Ed Miliband has a safer position in Doncaster North than polling last week suggested. Photo: Flickr/Fabian Society
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Ed Miliband's seat looks far safer than we thought, after a polling correction

It's far more likely the Labour leader will keep his constituency, Doncaster North, than was suggested last week.

Last week, a batch of Lord Ashcroft's marginal polling caused quite a stir with its analysis of Ed Miliband's seat, Doncaster North.

We learnt that Miliband was 12 points ahead in his seat (compared to 26 in 2010), with Ukip in second place. This was a revelation that led to Nigel Farage's party pointing out that they could defeat the Labour leader if Tory voters supported them tactically.

However, the Tory peer and pollster has issued a correction to this poll today, which shows Miliband actually has a very safe lead in his seat: 29 points ahead of Ukip.

Here are the facts:

 - Labour leads Ukip by 29 points in Doncaster North

 - Voters in Doncaster North put Miliband 14 points ahead of David Cameron in the "best Prime Minister" question

 - Doncaster North constituents give Miliband the highest ratings out of the four main party leaders

 - They trust Miliband and Ed Balls more on the economy than they do Cameron and George Osborne

Anoosh Chakelian is deputy web editor at the New Statesman.

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Is anyone prepared to solve the NHS funding crisis?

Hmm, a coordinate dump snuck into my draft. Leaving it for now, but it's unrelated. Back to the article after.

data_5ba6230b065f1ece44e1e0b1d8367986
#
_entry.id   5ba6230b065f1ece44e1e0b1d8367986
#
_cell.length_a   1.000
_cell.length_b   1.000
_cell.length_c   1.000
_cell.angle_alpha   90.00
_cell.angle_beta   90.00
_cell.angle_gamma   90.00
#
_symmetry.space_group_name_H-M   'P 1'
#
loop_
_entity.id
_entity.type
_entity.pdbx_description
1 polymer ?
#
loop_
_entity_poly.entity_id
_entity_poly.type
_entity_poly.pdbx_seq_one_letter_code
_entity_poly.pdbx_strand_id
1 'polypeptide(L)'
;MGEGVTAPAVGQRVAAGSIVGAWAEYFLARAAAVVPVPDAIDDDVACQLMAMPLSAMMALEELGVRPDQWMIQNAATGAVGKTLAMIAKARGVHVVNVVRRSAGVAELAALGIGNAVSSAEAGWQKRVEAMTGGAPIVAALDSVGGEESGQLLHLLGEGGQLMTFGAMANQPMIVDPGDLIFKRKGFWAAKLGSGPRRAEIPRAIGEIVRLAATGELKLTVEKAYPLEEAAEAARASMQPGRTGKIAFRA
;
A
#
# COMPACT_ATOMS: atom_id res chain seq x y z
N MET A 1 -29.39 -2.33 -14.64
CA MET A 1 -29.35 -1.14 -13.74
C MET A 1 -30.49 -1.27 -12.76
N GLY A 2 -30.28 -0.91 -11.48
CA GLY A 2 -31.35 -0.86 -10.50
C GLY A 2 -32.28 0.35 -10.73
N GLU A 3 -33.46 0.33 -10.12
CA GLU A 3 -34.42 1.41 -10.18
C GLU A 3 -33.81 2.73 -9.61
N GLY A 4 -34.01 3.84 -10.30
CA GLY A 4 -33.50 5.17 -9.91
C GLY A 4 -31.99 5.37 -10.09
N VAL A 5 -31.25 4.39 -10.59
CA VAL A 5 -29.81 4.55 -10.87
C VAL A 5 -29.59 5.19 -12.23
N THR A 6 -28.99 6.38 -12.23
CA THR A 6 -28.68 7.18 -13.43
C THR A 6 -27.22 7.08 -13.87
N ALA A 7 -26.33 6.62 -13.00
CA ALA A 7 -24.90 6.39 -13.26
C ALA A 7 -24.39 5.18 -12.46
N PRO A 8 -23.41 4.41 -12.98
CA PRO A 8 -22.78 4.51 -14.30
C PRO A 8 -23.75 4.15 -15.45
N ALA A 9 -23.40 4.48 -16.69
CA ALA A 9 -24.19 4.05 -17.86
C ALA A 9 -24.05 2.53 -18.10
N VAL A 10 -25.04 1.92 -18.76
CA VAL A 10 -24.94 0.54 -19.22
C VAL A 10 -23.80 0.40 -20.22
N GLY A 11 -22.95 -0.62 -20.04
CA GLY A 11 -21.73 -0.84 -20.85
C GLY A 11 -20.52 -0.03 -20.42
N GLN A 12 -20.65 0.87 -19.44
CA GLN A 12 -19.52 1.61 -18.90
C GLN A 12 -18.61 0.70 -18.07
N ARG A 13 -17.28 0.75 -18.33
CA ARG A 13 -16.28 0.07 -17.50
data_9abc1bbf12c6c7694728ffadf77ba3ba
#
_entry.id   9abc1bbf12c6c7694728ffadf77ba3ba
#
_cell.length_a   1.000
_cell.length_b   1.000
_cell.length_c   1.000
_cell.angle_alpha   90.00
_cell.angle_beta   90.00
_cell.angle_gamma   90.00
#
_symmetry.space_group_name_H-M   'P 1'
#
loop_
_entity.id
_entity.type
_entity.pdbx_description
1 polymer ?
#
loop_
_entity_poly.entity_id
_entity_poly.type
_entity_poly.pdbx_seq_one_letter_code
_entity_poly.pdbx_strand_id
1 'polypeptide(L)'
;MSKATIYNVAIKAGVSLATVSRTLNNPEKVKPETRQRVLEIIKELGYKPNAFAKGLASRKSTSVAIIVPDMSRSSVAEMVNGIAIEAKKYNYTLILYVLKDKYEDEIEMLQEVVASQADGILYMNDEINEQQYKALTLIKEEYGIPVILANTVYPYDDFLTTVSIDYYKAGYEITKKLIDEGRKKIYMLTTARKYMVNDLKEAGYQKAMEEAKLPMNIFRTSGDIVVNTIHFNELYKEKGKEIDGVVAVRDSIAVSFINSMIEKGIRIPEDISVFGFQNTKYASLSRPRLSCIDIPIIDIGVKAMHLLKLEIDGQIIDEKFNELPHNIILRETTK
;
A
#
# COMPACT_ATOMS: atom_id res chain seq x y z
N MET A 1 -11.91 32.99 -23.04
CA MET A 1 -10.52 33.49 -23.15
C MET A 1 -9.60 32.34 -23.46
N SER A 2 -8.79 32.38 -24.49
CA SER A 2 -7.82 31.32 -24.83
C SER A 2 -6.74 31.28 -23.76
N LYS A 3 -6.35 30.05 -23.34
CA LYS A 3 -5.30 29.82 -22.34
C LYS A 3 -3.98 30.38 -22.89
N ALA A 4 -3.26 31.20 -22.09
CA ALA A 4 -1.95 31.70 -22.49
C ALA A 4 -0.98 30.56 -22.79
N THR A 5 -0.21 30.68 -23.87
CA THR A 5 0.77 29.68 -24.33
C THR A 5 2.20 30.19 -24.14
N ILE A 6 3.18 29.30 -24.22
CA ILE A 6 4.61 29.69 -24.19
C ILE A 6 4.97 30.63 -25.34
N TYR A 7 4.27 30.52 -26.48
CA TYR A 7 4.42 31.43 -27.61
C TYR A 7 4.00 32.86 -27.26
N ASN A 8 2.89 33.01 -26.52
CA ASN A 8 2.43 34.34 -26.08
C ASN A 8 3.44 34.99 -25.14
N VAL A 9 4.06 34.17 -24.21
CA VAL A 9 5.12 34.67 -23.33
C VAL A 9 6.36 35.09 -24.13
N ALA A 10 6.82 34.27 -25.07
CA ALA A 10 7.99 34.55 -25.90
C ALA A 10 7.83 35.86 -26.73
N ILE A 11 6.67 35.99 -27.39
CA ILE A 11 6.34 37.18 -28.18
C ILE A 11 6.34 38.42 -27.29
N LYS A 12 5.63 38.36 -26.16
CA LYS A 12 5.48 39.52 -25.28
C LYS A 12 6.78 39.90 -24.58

As long as the political taboo on raising taxes endures, the service will be in financial peril. 

It has long been clear that the NHS is in financial ill-health. But today's figures, conveniently delayed until after the Conservative conference, are still stunningly bad. The service ran a deficit of £930m between April and June (greater than the £820m recorded for the whole of the 2014/15 financial year) and is on course for a shortfall of at least £2bn this year - its worst position for a generation. 

Though often described as having been shielded from austerity, owing to its ring-fenced budget, the NHS is enduring the toughest spending settlement in its history. Since 1950, health spending has grown at an average annual rate of 4 per cent, but over the last parliament it rose by just 0.5 per cent. An ageing population, rising treatment costs and the social care crisis all mean that the NHS has to run merely to stand still. The Tories have pledged to provide £10bn more for the service but this still leaves £20bn of efficiency savings required. 

Speculation is now turning to whether George Osborne will provide an emergency injection of funds in the Autumn Statement on 25 November. But the long-term question is whether anyone is prepared to offer a sustainable solution to the crisis. Health experts argue that only a rise in general taxation (income tax, VAT, national insurance), patient charges or a hypothecated "health tax" will secure the future of a universal, high-quality service. But the political taboo against increasing taxes on all but the richest means no politician has ventured into this territory. Shadow health secretary Heidi Alexander has today called for the government to "find money urgently to get through the coming winter months". But the bigger question is whether, under Jeremy Corbyn, Labour is prepared to go beyond sticking-plaster solutions. 

George Eaton is political editor of the New Statesman.